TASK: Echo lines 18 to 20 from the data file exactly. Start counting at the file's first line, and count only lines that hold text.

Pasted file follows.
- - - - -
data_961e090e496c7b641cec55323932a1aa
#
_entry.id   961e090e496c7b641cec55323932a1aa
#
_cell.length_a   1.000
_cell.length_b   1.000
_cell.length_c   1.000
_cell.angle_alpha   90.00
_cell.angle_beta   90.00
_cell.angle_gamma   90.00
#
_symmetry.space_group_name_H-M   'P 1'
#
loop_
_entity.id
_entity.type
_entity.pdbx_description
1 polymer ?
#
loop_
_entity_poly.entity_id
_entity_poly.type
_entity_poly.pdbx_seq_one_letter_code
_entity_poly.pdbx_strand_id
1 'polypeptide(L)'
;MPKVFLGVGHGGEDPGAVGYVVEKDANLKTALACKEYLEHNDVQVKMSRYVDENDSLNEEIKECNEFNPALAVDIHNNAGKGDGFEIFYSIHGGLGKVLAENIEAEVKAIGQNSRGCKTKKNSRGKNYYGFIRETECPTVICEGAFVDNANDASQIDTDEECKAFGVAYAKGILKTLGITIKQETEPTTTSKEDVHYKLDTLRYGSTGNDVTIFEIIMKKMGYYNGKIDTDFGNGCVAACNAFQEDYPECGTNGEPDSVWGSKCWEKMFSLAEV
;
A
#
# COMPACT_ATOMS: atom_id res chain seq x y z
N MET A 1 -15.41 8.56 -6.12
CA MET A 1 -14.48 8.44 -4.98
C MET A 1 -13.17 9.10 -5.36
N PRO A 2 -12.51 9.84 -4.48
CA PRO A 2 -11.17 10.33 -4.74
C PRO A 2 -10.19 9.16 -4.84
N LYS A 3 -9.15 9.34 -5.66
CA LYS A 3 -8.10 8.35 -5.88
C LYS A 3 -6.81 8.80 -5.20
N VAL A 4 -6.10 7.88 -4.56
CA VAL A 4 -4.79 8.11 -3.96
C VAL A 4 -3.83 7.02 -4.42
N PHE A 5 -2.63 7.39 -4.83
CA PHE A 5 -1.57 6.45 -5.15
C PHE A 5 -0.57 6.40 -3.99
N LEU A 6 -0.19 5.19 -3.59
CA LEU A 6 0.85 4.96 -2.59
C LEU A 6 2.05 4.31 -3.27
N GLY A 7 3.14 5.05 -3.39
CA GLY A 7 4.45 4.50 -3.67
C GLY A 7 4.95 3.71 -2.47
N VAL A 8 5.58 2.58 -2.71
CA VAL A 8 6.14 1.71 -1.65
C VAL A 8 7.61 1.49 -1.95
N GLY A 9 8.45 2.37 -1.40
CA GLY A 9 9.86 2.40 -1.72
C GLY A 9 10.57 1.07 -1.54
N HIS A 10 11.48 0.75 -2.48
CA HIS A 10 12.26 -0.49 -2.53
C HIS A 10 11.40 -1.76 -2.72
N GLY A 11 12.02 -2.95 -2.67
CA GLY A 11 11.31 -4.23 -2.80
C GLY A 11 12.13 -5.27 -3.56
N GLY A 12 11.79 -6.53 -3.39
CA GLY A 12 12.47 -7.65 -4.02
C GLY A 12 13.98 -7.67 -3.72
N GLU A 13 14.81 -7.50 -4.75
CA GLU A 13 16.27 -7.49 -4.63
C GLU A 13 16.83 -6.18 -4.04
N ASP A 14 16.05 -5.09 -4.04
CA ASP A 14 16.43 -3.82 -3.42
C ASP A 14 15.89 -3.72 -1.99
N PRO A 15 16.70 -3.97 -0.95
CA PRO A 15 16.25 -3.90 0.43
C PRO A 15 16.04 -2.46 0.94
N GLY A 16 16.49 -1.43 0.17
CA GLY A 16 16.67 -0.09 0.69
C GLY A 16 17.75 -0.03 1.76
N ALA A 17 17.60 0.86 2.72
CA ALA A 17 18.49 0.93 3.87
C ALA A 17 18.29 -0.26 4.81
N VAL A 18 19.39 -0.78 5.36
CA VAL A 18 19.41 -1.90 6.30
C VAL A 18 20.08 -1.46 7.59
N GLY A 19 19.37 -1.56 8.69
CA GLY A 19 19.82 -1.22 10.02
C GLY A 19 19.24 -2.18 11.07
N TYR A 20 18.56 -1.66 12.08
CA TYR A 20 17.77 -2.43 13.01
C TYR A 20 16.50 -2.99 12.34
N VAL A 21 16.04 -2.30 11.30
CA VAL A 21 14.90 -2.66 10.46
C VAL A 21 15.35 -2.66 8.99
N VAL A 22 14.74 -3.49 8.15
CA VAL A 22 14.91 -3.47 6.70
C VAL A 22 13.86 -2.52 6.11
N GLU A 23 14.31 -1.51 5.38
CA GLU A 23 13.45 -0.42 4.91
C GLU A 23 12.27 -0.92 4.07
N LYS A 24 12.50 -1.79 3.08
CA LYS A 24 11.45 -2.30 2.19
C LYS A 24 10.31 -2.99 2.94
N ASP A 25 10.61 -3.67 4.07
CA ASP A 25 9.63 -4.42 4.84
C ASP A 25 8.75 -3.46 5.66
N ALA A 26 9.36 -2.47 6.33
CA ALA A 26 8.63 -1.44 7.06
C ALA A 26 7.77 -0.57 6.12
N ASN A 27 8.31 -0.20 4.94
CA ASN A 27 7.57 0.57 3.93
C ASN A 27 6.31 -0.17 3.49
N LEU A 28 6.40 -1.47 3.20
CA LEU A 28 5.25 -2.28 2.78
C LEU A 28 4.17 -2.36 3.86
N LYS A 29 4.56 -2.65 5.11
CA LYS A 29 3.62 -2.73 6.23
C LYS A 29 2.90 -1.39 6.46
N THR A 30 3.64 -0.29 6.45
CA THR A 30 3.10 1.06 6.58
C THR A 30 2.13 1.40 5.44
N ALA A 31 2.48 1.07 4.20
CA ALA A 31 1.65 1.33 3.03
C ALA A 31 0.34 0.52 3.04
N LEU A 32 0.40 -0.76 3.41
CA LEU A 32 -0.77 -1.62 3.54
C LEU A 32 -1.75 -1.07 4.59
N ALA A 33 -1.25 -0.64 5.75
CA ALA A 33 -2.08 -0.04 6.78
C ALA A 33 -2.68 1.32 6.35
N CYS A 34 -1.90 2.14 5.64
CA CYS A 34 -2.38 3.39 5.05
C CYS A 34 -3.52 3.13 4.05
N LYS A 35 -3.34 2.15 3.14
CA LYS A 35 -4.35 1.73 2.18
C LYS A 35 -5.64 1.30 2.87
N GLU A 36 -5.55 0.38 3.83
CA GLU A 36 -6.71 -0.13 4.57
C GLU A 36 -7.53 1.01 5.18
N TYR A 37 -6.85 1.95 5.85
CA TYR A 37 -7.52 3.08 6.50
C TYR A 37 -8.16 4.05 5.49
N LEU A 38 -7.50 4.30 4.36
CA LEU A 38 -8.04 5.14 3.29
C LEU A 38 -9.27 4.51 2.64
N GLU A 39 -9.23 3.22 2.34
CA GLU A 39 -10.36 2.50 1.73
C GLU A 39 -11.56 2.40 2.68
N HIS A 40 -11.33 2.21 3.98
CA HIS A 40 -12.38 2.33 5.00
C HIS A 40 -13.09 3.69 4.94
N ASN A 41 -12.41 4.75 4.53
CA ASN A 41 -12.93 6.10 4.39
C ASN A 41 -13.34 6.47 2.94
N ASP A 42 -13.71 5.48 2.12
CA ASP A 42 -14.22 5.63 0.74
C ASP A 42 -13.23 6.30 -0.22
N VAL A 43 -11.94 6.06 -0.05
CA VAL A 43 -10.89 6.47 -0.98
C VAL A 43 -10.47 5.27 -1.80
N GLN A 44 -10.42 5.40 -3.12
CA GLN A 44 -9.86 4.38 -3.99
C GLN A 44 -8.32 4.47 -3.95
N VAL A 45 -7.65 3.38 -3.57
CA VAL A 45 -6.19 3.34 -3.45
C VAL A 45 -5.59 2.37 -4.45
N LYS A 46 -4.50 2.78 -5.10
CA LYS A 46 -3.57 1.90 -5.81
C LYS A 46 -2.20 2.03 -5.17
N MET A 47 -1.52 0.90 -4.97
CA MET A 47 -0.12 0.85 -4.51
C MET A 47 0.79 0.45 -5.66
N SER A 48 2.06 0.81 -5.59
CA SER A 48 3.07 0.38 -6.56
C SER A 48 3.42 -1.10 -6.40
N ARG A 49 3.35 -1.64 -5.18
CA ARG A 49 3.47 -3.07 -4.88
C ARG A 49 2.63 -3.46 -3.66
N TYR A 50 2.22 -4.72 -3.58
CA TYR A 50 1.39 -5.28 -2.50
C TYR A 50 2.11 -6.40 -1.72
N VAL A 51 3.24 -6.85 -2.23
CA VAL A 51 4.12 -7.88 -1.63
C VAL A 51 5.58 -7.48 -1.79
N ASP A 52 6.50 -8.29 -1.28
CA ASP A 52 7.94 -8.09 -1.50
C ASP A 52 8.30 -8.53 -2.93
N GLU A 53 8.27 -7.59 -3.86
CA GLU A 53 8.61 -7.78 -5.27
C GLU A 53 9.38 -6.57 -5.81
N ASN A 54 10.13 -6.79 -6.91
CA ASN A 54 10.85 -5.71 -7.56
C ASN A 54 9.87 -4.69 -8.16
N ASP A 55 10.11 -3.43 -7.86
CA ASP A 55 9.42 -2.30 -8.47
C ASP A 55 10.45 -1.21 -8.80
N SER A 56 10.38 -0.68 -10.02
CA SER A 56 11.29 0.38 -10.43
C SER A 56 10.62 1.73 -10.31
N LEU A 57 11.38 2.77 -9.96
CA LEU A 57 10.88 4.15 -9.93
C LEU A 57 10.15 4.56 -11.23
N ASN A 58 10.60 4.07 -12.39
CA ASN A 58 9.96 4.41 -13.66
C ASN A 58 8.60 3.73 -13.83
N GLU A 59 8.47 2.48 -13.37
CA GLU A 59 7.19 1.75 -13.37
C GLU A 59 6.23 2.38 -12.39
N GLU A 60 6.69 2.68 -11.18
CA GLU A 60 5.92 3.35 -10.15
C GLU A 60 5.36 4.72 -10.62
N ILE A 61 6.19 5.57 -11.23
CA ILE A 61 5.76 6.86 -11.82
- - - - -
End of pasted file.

1 polymer ?
#
loop_